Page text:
Rob’s Roasted Vegetable & Banger Salad

Serves: 4


1.5kg new potatoes, halved (use jersey bennes if possible)
250g golden kūmara, peeled and diced into 2.5cm cubes
250g purple kūmara, peeled and diced into 2.5cm cubes
6 cloves garlic, peeled and crushed
2 tablespoons olive oil
1 large red capsicum, deseeded and cut into wedges
2 medium red onions, peeled and cut into wedges
1 bunch of asparagus, cut into 7.5cm lengths
small handful of pinenuts
2 large handfuls of baby lettuce leaves
1 six-pack of Beard Brothers sausage, cooked
50g feta
salad dressing, to serve


Preheat oven to 220°C. Place potatoes, kūmara, garlic and olive oil into a bowl. Toss well to combine. Spread mixture in a single layer onto a large oven tray. Season generously with salt and pepper. Roast for 20 minutes.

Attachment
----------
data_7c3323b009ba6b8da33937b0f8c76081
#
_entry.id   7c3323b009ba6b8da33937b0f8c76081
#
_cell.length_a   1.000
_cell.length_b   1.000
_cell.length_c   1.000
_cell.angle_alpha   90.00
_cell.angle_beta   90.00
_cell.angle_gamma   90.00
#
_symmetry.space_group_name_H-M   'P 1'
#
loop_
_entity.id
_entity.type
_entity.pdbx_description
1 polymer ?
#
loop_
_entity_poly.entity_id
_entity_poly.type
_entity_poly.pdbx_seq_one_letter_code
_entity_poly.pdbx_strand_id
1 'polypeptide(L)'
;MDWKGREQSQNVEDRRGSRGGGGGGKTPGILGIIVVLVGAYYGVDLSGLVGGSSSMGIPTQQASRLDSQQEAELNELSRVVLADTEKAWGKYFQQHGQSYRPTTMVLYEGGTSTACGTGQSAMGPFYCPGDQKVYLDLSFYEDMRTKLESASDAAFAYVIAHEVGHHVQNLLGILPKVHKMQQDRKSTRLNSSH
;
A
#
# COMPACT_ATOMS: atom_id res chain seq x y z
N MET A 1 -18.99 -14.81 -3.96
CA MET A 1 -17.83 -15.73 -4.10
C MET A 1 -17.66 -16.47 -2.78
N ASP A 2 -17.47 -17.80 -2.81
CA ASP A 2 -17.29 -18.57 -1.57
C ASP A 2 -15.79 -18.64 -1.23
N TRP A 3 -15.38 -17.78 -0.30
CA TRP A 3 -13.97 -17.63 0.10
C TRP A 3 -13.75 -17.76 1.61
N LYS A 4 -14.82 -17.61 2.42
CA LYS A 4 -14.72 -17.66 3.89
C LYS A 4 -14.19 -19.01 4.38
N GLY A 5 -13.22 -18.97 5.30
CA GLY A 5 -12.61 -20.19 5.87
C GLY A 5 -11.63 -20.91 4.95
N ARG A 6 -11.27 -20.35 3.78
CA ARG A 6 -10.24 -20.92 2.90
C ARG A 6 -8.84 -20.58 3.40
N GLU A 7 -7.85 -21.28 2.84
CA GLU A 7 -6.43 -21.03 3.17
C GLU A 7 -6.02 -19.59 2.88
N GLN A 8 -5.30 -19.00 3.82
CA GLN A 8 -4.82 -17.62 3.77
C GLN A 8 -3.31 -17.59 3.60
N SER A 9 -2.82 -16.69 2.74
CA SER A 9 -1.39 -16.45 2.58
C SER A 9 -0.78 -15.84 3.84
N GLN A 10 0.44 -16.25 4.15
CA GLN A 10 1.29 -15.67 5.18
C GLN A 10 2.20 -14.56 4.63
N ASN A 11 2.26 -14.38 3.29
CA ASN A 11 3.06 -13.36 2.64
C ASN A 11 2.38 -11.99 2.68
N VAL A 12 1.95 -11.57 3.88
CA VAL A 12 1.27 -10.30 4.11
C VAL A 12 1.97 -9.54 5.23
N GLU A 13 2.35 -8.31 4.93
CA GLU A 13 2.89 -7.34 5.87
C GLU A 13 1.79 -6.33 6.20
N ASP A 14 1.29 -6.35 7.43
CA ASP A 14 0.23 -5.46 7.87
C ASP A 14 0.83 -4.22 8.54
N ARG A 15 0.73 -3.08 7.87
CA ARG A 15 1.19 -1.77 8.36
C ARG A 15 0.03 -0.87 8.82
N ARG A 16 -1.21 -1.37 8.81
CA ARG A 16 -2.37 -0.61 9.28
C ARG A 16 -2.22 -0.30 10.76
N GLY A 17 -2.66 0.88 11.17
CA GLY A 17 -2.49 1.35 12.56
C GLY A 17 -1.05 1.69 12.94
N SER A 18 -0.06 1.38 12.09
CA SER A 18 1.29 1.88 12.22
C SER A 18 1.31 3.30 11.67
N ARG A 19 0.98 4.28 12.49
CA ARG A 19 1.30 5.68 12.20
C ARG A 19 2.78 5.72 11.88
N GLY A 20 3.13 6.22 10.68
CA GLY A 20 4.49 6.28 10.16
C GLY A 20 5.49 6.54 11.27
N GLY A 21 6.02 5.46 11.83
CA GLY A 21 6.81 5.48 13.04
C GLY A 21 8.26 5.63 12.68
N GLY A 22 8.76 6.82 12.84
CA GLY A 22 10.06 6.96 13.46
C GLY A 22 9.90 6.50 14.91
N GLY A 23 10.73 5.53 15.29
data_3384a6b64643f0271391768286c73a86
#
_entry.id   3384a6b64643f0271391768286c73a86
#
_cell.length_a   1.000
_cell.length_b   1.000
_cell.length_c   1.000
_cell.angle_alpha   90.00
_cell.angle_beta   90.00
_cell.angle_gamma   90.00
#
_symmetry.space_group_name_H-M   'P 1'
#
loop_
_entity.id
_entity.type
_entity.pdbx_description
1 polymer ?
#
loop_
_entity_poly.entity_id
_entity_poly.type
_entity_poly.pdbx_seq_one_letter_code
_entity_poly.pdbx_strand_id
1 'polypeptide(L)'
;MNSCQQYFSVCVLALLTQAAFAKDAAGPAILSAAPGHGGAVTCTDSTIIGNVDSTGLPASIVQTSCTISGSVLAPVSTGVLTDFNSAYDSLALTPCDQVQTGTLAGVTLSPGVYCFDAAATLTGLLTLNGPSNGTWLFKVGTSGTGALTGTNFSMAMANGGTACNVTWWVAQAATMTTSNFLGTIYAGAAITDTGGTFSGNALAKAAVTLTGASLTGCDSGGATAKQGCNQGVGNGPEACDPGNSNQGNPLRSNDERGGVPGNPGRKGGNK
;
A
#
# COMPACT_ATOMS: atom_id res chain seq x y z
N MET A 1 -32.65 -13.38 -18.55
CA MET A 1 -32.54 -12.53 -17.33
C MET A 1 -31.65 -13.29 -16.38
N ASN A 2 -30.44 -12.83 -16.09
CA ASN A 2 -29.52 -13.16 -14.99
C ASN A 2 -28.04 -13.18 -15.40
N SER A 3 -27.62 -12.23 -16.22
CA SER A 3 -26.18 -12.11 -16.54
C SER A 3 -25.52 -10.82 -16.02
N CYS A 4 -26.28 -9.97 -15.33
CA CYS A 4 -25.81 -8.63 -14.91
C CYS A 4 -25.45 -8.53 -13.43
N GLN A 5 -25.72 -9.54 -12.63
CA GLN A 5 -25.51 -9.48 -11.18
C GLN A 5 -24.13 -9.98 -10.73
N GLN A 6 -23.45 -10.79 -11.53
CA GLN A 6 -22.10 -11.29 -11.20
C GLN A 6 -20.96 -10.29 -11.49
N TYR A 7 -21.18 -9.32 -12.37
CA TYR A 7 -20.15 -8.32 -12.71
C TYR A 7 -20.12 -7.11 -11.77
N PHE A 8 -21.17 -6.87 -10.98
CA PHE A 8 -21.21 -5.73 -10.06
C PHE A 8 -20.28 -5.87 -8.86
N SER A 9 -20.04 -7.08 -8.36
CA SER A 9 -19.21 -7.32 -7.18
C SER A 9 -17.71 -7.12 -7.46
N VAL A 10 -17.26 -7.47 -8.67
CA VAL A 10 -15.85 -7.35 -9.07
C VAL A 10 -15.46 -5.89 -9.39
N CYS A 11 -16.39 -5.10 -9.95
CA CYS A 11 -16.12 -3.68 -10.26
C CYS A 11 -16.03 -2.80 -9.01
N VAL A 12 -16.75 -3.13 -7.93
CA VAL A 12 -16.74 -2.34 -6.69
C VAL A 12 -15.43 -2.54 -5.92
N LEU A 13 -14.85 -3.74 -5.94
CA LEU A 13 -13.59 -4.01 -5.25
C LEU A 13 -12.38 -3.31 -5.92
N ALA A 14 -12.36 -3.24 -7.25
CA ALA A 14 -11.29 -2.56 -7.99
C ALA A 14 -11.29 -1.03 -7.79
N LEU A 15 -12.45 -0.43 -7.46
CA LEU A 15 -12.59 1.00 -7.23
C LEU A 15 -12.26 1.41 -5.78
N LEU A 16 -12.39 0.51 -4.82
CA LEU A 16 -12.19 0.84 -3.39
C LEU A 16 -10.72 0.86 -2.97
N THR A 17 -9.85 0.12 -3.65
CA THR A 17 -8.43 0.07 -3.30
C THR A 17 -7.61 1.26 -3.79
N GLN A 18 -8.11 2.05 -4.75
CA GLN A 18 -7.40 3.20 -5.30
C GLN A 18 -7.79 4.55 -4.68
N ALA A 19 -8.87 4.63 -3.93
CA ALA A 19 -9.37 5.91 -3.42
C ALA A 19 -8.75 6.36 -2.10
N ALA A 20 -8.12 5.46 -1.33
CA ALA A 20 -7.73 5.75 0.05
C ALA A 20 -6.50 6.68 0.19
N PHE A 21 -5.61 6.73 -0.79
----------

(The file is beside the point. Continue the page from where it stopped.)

Flip potatoes and kūmara. Add capsicum, onions and asparagus to the tray (give these a drizzle of olive oil before placing in the oven). Roast for another 15 minutes. Add pinenuts and roast for a further 5 minutes or until vegetables are browned and tender. Set aside for 10 minutes to cool slightly.

Cut cooked sausages at an angle into bite-sized pieces. To serve, place lettuce into each bowl and then a generous serving of the roasted vegetable mixture on top. Add sliced sausage, crumbled feta and dressing of your choice.


To add extra flavour to the sausages, use a fresh sprig of rosemary or bundle of thyme to brush the uncooked sausages with olive oil. Toss the rosemary or thyme into the oven or on the barbecue to cook with the sausages.

NZ Life and Leisure This article first appeared in NZ Life & Leisure Magazine.